8. The Call of an Unlimited Future
  9. Combination Launch Systems, part 2
  10. Outward Bound: Beyond Low Earth Orbit
  11. and someday . . . Starships!
  12. Mars: how to get there
  13. Outpost Space Stations
  14. Dreams of Space
  15. The Moon or Mars?
  16. Skyhooks and Space Elevators
  17. Stratolaunch and the X-15
  18. Starship Congress
  19. Making Spaceflight Affordable
  20. How a Combination Launch System Works

Other websites

Videos

Visions of the Future

Where are we headed, as individuals, as a civilization?

What does the future hold in store for all of us?

Will we destroy ourselves in a nuclear war?

Will our civilization collapse due to overpopulation?

Will we muddle on with an ever growing divide between the haves and the have-nots?

Or will we take the next step and build a spacefaring civilization that sets no limits on what we might become?

We have been exploring space on a limited basis for over 50 years.  Limited because of the cost.  All the dreams and visions of large commercial passenger-carrying spaceships traveling between the planets, of cities on the Moon and Mars, of asteroid mining, and of space colonies scattered throughout the solar system, have remained dreams due to the high cost of spaceflight.  Isn’t it time we came up with a workable vision on how to make spaceflight affordable to everyone?  A vision that can be affordably built right now with existing technology?

Lunar City

Building a space transportation system that is affordable to everyone will allow us to make all of these dreams into reality.

cloud-city

Seriously, what other choice do we have?

The ideas and technologies that will make spaceflight affordable to everyone have existed for a long time.

The first component consists of choosing between air assisted launch or a ground assisted launch.  Two ideas that have been around for a long time.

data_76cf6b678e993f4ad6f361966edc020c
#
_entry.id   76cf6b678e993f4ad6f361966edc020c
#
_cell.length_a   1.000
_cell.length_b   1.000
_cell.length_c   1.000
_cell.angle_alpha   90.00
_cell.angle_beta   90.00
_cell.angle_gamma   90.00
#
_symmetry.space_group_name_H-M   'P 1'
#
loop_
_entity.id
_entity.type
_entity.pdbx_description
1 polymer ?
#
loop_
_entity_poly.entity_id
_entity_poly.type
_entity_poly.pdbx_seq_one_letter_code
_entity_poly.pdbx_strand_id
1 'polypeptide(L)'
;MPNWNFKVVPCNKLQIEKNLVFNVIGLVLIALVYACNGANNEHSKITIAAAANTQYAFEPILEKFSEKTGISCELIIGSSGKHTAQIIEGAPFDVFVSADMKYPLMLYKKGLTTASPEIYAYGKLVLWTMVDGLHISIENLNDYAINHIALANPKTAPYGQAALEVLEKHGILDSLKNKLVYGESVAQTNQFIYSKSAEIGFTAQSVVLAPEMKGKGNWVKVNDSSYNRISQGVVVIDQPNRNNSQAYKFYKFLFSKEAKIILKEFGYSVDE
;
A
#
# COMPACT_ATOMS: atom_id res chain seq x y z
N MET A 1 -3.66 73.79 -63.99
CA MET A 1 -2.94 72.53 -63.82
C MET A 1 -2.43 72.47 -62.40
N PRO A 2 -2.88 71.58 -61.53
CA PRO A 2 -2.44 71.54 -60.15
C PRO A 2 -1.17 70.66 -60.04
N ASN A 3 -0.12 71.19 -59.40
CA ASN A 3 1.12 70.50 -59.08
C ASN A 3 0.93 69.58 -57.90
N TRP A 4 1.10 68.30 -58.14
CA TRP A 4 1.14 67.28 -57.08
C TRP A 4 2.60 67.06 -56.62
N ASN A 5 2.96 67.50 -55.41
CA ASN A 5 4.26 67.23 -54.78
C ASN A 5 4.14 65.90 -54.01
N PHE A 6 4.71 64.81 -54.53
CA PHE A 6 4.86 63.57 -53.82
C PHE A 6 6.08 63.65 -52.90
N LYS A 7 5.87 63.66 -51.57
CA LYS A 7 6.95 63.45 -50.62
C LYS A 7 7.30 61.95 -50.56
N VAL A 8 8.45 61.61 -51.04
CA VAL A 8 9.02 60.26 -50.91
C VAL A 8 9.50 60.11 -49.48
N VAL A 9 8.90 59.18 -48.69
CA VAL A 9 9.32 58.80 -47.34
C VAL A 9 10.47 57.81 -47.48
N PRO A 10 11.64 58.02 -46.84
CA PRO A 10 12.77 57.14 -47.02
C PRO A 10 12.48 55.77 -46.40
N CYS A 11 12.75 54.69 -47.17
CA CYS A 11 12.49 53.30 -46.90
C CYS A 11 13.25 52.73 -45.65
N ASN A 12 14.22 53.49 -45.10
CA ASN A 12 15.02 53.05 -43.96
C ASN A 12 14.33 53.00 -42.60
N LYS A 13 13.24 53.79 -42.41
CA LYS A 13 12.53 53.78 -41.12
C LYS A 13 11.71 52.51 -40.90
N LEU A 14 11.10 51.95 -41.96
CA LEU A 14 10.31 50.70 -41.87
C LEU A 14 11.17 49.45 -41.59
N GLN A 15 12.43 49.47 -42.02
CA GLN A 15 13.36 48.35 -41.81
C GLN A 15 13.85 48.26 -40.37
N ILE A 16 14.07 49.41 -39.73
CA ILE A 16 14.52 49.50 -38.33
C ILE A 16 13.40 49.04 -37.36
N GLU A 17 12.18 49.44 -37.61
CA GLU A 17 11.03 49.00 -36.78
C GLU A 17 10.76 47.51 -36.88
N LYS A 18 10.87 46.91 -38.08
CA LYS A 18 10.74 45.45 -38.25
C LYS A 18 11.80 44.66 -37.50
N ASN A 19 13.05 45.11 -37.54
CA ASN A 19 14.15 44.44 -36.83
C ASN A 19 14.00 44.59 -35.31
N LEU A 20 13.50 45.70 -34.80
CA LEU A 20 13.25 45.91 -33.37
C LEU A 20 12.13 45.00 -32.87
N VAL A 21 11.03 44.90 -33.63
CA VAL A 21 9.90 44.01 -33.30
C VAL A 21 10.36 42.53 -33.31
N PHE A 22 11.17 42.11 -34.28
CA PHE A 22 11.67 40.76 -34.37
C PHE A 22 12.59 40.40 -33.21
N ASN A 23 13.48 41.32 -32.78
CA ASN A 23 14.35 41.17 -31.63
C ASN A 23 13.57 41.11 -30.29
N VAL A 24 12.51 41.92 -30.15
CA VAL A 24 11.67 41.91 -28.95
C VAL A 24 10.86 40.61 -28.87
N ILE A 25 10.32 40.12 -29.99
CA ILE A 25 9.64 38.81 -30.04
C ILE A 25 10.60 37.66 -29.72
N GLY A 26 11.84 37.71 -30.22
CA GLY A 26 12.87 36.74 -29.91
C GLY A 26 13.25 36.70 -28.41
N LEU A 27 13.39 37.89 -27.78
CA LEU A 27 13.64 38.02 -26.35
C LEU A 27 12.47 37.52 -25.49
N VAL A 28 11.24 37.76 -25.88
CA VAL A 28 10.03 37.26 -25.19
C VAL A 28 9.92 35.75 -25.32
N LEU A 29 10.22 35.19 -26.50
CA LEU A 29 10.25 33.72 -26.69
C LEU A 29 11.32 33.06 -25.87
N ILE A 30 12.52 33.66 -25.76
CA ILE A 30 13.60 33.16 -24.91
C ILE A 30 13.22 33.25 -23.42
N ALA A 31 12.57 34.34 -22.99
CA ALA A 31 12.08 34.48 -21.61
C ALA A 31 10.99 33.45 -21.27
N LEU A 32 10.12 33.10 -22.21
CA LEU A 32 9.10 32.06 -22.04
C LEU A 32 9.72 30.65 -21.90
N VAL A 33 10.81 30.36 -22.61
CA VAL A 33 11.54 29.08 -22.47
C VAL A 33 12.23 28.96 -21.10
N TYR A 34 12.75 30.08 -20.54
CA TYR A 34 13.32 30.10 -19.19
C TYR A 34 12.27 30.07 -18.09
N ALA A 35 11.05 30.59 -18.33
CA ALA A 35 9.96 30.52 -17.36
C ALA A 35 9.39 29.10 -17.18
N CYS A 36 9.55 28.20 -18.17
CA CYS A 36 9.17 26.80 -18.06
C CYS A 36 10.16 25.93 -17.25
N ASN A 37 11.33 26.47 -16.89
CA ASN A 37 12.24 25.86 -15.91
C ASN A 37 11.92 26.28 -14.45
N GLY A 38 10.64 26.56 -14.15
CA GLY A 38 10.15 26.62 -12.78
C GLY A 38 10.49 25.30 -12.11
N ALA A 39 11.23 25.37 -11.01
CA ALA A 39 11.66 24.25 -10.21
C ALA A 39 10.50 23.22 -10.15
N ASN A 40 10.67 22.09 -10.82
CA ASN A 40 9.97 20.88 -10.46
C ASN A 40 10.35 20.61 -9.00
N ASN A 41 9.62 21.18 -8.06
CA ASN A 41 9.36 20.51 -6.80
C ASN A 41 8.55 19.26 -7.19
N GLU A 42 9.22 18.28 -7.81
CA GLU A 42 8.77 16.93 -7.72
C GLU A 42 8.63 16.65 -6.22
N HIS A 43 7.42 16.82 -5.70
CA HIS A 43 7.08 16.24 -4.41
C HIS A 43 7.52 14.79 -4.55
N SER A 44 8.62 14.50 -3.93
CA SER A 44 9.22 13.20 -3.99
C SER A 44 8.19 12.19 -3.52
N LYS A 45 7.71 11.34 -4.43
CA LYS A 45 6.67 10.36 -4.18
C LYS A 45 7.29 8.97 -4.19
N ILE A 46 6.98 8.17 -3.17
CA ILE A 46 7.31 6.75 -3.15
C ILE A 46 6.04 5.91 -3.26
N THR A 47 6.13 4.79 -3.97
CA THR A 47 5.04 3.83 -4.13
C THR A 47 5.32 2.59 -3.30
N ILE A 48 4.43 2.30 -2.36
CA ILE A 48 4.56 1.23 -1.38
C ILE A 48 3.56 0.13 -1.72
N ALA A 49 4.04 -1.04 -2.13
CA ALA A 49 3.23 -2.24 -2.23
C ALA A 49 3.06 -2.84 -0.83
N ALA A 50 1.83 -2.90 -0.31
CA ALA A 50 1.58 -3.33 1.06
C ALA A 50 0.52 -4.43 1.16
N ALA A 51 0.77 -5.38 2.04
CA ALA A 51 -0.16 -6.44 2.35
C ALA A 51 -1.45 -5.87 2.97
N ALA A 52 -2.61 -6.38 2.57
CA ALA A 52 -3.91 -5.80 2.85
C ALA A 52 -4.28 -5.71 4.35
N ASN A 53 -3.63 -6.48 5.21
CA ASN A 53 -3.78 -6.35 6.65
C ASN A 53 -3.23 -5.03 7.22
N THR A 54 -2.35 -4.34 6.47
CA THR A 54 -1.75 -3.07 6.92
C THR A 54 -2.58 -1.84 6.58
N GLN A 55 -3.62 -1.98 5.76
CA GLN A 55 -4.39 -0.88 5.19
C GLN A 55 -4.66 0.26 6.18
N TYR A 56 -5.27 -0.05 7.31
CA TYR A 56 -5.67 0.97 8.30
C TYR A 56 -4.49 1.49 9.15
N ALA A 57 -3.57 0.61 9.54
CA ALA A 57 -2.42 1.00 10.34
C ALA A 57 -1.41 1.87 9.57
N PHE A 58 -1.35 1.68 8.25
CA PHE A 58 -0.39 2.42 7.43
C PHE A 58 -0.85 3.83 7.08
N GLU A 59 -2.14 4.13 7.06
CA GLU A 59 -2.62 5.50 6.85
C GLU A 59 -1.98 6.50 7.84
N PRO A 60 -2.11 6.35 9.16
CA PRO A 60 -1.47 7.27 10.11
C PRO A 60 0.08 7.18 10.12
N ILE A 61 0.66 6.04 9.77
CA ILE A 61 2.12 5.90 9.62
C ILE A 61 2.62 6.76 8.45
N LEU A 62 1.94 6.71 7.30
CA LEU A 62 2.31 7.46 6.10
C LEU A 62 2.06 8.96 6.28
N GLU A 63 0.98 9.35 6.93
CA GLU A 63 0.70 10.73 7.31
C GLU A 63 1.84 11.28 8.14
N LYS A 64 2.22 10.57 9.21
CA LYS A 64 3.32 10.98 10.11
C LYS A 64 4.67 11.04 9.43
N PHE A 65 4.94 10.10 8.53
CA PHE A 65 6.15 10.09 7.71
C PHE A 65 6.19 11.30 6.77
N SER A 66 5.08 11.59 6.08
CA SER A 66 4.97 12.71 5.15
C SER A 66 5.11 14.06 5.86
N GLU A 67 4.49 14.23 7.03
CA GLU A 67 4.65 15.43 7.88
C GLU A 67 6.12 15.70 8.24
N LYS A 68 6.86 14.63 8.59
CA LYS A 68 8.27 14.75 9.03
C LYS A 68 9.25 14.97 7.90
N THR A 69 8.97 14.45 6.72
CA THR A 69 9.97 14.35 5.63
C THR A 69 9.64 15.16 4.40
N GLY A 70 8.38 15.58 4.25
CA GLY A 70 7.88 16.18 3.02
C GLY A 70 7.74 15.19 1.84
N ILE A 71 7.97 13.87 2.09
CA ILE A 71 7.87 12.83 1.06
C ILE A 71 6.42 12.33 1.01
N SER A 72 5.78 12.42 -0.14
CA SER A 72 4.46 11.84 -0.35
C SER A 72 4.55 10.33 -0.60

The second component is making the launch vehicle reusable.

The third component is some form of a combination air-breathing and rocket motor propulsion system.

The fourth component is a non-rotating Skyhook with an ion propulsion system.

These four components, when used together, will reduce the cost of going to orbit from the current price of over $20 million per person to $20,000 per person.  And the best part of all this is that all four of these components can be affordably built with currently existing materials and technology, right now, today, no waiting.

 

Index of Articles

  1. Opening the High Frontier
  2. Skyhook, a Journey to Orbit and Beyond
  3. In the Beginning . . .
  4. Why do Rockets Cost so Much?
  5. Combination Launch Systems
  6. It’s All About Speed!
  7. Visions of the Future
  8. The Call of an Unlimited Future
  9. Combination Launch Systems, part 2
  10. Outward Bound: Beyond Low Earth Orbit
  11. and someday . . . Starships!
  12. Mars: how to get there
  13. Outpost Space Stations
  14. Dreams of Space
  15. The Moon or Mars?
  16. Skyhooks and Space Elevators
  17. Stratolaunch and the X-15
  18. Starship Congress
  19. Making Spaceflight Affordable
  20. How a Combination Launch System Works

Other websites

Videos